BEIRUT: Two suicide bombers struck a police station in Damascus Monday, with at least 17 people reported dead, in the first such attack to hit the Syrian capital since July.
The interior minister said the blasts killed “a number of policemen and civilians” in the Midan neighborhood, but did not say how many.
At least 17 people were killed and 20 more injured when four armed men assaulted the station, pro-Damascus media reported.
Militants targeted the Midan police station and clashed with police officers there, Interior Minister Mohammad al-Shaar said on state television from the station.
One man blew himself up at the main entrance and another detonated his explosive device on the first floor, the minister said.
There was no immediate claim of responsibility. Footage on state TV showed bodies in shrouds on the floor of the station and firefighters putting out flames.
The capital has enjoyed relative security as Syria’s six-year civil war has raged on nearby and across the country. But several such attacks have hit Damascus in recent years, including a car bomb that killed 20 people in July.
Daesh (ISIS) and the Hay’at Tahrir al-Sham alliance – led by fighters formerly linked to Al-Qaeda – have each claimed separate suicide attacks that killed scores of people in Damascus in the past.
Monday’s attack came as a response to “the major victories that our armed forces are achieving on Syrian land,” Shaar said.
Syrian troops and allied forces have captured several suburbs of Damascus from rebel factions over the past year. The army and its allies are currently fighting insurgents in the Jobar and Ain Tarma districts on the capital’s eastern outskirts.
With the help of Russian jets and Iran-backed fighters, the government has pushed back rebels in western Syria, shoring up its rule over the main urban centers. In recent months, it has also marched eastwards against Daesh, where a U.S-backed Kurd and Arab alliance, the Syrian Democratic Forces, is separately leading an offensive against the militant group.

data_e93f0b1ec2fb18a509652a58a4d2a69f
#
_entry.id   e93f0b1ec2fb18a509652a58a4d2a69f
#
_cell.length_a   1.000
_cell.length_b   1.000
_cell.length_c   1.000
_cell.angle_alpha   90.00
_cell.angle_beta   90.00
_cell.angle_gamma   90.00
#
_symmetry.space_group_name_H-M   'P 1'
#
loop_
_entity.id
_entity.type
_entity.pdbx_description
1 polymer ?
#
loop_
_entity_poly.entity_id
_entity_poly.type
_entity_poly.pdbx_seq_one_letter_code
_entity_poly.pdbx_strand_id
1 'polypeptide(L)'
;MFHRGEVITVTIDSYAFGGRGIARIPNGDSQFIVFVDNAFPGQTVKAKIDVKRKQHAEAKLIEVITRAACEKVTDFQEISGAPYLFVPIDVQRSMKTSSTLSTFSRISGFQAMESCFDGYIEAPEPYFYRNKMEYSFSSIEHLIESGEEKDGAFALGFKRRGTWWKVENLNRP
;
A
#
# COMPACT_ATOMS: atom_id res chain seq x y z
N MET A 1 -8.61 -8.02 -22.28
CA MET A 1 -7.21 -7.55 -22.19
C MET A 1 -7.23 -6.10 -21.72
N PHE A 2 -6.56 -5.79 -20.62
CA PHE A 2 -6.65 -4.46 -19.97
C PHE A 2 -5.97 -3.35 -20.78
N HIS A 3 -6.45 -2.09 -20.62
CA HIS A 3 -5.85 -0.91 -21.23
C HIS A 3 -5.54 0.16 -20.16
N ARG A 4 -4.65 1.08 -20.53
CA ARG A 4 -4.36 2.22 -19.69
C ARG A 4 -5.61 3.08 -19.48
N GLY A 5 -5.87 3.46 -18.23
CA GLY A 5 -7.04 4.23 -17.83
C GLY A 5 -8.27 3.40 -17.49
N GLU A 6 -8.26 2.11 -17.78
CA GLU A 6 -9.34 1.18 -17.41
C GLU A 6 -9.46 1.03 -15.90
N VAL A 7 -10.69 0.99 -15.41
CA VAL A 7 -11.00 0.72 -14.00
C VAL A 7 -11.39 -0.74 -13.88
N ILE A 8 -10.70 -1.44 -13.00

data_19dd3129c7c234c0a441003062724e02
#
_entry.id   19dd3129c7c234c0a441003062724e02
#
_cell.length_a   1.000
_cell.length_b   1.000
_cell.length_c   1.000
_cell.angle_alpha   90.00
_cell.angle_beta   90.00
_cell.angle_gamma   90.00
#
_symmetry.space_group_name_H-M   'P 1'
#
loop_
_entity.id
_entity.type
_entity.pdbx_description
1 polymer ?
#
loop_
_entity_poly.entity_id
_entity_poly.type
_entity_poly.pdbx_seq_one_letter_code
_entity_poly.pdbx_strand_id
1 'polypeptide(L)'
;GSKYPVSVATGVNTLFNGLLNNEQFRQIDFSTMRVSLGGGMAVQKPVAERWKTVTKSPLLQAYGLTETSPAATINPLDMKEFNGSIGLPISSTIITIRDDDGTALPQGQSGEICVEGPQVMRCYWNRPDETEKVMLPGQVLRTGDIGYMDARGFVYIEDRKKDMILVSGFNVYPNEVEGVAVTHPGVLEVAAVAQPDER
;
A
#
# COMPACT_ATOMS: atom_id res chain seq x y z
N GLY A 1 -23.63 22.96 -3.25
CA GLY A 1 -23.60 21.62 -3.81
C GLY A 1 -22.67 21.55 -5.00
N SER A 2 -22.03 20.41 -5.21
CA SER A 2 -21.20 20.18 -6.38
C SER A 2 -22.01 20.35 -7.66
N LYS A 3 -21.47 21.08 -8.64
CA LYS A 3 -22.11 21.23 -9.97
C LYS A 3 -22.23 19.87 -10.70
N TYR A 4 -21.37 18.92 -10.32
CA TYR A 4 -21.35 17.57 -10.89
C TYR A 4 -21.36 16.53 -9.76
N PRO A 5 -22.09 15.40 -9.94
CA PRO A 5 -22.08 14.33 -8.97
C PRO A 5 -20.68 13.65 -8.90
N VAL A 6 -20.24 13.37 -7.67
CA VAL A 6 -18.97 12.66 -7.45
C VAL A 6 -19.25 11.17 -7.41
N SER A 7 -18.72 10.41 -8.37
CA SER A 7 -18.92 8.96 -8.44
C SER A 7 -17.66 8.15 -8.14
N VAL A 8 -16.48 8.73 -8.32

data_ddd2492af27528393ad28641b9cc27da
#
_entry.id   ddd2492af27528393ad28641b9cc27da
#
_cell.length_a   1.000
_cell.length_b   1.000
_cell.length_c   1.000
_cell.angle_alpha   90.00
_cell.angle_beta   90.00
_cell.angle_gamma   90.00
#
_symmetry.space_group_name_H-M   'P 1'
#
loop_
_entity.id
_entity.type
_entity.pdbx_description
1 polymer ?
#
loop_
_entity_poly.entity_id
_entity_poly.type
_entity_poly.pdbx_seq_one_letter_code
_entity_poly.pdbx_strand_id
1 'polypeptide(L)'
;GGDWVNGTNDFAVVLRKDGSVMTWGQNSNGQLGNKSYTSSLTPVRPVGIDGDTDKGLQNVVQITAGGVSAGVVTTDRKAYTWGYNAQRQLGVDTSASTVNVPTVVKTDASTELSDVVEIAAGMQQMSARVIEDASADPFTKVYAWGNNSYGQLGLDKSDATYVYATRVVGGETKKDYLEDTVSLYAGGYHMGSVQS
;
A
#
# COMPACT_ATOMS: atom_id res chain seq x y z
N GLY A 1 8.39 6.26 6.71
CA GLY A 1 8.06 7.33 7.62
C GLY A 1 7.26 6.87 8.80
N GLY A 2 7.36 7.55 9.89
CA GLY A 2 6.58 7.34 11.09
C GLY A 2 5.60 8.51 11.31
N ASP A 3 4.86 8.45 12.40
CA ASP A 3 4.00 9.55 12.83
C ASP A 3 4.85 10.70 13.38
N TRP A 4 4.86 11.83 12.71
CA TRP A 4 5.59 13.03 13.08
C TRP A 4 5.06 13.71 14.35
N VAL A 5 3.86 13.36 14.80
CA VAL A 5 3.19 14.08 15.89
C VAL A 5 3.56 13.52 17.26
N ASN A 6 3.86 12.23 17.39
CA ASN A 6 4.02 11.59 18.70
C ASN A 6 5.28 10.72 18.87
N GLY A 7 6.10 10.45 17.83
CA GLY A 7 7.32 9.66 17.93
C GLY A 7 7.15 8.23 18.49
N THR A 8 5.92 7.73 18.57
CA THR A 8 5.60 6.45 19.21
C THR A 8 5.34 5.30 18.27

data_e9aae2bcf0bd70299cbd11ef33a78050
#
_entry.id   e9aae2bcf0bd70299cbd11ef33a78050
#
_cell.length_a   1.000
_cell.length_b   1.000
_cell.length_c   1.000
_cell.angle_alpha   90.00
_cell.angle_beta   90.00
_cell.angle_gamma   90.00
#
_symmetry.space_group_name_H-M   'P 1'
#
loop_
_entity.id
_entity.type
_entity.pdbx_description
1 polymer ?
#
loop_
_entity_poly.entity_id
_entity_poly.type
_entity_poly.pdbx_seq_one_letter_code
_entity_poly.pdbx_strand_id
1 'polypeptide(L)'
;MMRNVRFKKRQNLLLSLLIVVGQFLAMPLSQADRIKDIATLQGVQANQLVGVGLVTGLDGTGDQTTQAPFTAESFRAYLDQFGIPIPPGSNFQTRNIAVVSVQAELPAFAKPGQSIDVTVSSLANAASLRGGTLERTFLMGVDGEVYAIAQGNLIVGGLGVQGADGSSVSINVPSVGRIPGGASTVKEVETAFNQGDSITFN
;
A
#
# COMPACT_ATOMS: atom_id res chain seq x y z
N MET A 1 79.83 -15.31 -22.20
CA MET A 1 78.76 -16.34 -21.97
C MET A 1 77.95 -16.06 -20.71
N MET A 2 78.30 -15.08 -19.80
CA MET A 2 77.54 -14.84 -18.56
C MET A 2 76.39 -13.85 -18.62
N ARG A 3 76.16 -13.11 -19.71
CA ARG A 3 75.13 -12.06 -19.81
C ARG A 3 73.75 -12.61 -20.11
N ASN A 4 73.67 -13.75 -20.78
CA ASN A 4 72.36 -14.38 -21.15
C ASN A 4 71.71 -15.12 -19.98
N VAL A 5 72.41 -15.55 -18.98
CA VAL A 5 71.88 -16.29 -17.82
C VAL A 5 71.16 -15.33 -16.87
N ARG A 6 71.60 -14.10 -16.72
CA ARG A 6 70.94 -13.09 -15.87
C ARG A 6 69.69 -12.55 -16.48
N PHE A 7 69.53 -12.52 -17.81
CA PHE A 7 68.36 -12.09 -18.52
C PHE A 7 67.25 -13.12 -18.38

SDF fighters Monday combed through a central district of Raqqa that once housed key Daesh command centers, recovering communication equipment and weapons used by the militants.
The SDF have captured around 90 percent of Daesh’s one-time bastion Raqqa, including about half of the Al-Nahda neighborhood on the western edge of the city center.
After hard-fought battles against Daesh this week, SDF units were searching house-by-house for weapons or documents left behind by the militants. “This neighborhood was a strategic place for Daesh. Most of their bases were here, including command centers and ammunition depots,” said local SDF commander Gabar Derek.
Many of the buildings in the area are large stone complexes formerly used by Syria’s government, then taken up as bases by Daesh before the SDF moved in.
As Derek spoke, his fighters unloaded an armored vehicle full of dozens of walkie-talkies, military fatigues and boots, a gas mask, rocket-propelled grenades and even a serrated sword retrieved from the former Daesh command center.
“Walkie-talkies are important so we know what channels Daesh are using to communicate, how they’re moving, and what their plans are. We’re monitoring them,” Derek told AFP.
Recent sweeping operations had also uncovered stacks of Daesh administrative documents, hundreds of mobile phones, a weaponized drone, a tablet computer and even metal coins branded “the Islamic State.” Everything of potential intelligence value was sent up the chain of command to transfer to the appropriate units.
The SDF are working to tighten the noose on Daesh militants holed up in a part of central Raqqa that includes the national hospital and football stadium, where they are believed be holding civilians as human shields.
Meanwhile, the Britain-based Syrian Observatory for Human Rights said Sunday that Syria’s war killed at least 3,000 people including 955 civilians in September, the deadliest month of the conflict this year.
The 955 civilians killed in September included 207 children, said the Britain-based Observatory.
“More than 70 percent of the civilians were killed in regime and Russian airstrikes, or in air raids of the international coalition” fighting Daesh, the Observatory’s head Rami Abdel-Rahman said.
The number of people killed in September was higher because of increased fighting and “intensified air raids of the international coalition and Russia against militant bastions in the north and east of Syria, but also due to increased Russian and regime strikes on rebel-held areas,” Abdel Rahman said.